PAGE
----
Against the Current, No. 20, May/June 1989
Drawing the Line at Eastern
— The Editors
El Salvador After the Election
— David Finkel
In Defense of Salman Rushdie
— Christopher Hitchens
The Right's Phony Abortion Racket
— an interview with Ann Menasche
The Deadly Health Care Crisis
— Peter Downs
Contradictions of Market Socialism in China
— James Petras
Sylvia Pankhurst and the Social Soviets
— Barbara Winslow
Random Shots: Fat Rulers in Lean Times
— R.F. Kampfer
The Left Press and Puerto Rico
— John Vandermeer
Child Abuse and the System
— Linda Manning Myatt
- Perspectives on Perestroika
Conversations in Moscow
— Tom Twiss
Perestroika and the Working Class
— David Mandel
Gorbachev: An Appraisal in Human-Rights Terms
— Witold Jedlicki
Soviet Jewry's Unfinished Agenda
— Larry Magarik
- Dialogue on Afghanistan
A Further Comment on Afghanistan
— Chris Hobson
A Brief Response to Responses
— Val Moghadam
1930s Women Writers: A Fresh Look
— Robbie Lieberman
THE EMPEROR OF CHINA traditionally ate four meals a day, one for each province of China. If there was famine, civil war, or other disorder in any province, he had to skip that meal A system like that would eliminate the need for diet clinics in Washington.
Those who ran around crying that the sky would fall if Bush were elected are, at least, spared the burden of trying to explain why we didn’t live happily ever after if Dukakis had won.
When bosses show some smarts, they deserve the credit. This was the case with one factory owner who provided his workers with good, sturdy leather gloves. Naturally they disappeared rapidly as everyone took home a few pairs to keep in the car or work around the yard. Pilferage ceased after he had the next batch of gloves dyed bright pink.
Tales from the Wars
WHEN THE PERSIAN army advanced on Delphi, the priests of Athene Pronaea asked if they should fight for the temple or try to get the treasures to safety. The god replied that if the priests would get out of the way, he could take care of himself. He then sent an avalanche down on the invaders. If modem Moslems and Christians had that much faith, they would let their prophets defend their own reputations, and leave Rushdie and Scorsese alone.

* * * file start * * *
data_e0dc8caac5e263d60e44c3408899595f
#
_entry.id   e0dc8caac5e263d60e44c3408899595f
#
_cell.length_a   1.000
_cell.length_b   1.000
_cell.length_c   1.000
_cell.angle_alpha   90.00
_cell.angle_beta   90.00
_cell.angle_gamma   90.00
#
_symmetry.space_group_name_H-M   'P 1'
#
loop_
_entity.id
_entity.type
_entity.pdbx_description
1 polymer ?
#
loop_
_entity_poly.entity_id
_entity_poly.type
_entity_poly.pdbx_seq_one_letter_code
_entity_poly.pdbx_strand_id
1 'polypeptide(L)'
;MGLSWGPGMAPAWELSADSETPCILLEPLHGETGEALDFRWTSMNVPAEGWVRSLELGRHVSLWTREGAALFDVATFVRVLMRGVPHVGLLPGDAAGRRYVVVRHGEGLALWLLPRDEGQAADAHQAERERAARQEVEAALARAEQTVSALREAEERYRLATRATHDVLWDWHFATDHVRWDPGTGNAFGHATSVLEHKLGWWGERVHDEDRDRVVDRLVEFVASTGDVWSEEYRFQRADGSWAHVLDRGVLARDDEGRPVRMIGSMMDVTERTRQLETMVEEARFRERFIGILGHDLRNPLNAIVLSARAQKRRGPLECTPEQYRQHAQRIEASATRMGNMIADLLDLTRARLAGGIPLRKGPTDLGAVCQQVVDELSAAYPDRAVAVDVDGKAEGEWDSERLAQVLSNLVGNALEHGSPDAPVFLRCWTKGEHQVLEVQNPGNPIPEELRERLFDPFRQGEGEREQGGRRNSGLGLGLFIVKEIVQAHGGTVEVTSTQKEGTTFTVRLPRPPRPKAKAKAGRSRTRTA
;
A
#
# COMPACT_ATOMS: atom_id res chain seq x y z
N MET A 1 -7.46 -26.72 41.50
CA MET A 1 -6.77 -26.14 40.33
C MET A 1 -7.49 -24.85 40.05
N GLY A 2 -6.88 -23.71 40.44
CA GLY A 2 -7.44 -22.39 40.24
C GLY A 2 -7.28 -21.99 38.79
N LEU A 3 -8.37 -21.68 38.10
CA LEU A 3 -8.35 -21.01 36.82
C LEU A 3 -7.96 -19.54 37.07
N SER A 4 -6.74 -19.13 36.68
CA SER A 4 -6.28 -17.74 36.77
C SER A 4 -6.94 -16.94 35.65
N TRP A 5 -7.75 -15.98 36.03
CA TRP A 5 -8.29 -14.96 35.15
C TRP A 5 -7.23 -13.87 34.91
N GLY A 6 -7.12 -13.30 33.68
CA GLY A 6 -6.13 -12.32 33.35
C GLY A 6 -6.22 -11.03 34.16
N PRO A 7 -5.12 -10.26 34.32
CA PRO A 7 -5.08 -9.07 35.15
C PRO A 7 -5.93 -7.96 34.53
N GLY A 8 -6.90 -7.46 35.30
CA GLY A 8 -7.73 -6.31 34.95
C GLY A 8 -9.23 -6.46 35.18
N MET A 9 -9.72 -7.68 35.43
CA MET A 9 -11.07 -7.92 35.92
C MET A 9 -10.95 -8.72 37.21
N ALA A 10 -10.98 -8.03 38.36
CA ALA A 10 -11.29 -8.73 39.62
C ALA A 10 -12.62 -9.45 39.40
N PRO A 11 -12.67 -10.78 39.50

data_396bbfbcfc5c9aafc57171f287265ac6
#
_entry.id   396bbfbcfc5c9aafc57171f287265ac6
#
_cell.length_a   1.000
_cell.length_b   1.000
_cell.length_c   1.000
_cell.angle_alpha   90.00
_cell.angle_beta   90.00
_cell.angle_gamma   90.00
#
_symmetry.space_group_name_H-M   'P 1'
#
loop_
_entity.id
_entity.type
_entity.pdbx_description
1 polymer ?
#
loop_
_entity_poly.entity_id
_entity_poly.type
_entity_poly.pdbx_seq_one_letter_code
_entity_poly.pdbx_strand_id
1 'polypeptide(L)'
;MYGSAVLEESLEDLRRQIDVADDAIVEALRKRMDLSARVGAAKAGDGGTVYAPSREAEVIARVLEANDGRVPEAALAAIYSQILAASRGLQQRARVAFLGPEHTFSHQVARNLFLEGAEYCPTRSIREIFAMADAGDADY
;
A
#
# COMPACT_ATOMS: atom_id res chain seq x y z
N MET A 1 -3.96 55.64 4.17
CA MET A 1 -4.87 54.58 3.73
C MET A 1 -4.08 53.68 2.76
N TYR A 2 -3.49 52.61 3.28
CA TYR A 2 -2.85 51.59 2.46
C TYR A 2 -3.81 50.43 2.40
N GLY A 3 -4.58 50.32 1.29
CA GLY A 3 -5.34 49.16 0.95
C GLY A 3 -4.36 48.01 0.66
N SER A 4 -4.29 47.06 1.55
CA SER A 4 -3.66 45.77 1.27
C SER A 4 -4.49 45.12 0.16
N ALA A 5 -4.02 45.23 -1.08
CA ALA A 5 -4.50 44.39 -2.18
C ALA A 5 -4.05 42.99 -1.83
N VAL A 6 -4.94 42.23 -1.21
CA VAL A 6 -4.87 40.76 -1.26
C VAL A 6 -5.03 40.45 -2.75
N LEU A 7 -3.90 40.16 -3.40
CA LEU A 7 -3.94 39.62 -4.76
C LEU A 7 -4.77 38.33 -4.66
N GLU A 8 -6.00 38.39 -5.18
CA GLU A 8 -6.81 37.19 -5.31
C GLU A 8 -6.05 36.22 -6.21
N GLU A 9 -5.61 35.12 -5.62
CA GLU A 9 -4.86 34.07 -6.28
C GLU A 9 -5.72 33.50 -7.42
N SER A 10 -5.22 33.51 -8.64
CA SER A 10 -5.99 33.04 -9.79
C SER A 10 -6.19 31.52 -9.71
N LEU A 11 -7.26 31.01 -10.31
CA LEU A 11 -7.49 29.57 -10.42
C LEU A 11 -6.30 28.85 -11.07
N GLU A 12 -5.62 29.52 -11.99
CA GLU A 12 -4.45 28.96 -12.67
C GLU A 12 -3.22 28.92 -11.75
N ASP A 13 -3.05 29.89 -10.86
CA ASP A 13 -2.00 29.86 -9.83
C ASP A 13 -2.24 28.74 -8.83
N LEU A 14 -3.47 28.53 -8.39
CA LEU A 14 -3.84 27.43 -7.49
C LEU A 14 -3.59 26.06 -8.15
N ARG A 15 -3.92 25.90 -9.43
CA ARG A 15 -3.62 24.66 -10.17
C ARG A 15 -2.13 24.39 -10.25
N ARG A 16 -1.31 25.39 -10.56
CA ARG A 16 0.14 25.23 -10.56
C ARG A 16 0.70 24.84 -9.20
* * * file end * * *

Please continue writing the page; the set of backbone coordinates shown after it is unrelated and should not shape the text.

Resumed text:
Jan Zizka, the Hussite military genius, left orders in his will that his skin should be made into a drum, to frighten the enemy.
With Apologies to William Shakespeare
One reason for the decline of liberalism is that by the time one has finished reading the Sunday New York Times, there is little leisure for political activity.
Drug czar William Bennet has proposed that the Federal government launch a campaign against “recreational yuppie” drug users. That’s easily understandable. One very rarely meets a yuppie with an Uzi.
The recent spate of attempts to ban “assault-weapons” has led to their being sold in unprecedented numbers, with some types going for triple prices.
THE DEATH OF John Cassavettes mars the latest tragedy to mysteriously strike the cast of the Satanic film, “Rosemary’s Baby.” Ruth Gordon and Ralph Bellamy have also died, while Mia Farrow married Woody Allen.
The earliest known example of protective legislation was an edict of Caesar Augustus forbidding free Roman citizens to fight as gladiators in the arena. The fantastic sums won by successful gladiators tempted impoverished Romans, but it was considered bad for public morale to see citizens defeated by slaves or foreigners.
Watching what passes for an erotic movie on TV is like drinking decaffeinated coffee.
The clearest message we get from “Lonesome Dove” is that nobody with a lick of sense ever went past St. Louis.
Politics in Bad Odor
SUPPORTERS OF THE defeated government pay raise argue that politicians take a pay cut when they leave the private sector. The obvious solution is to slash the bloated salaries of corporate executives.
There has not been a massive public outcry against the hundred billion dollar savings-and-loan ripoff because a sum of that magnitude is beyond the comprehension of most people. If they had to pay $13.50 for a hamburger they’d be furious.
Having to quit smoking during a bout with the flu really sharpens your sense of smell. You notice all kinds of odors, most of which are worse than tobacco.
May-June 1989, ATC 20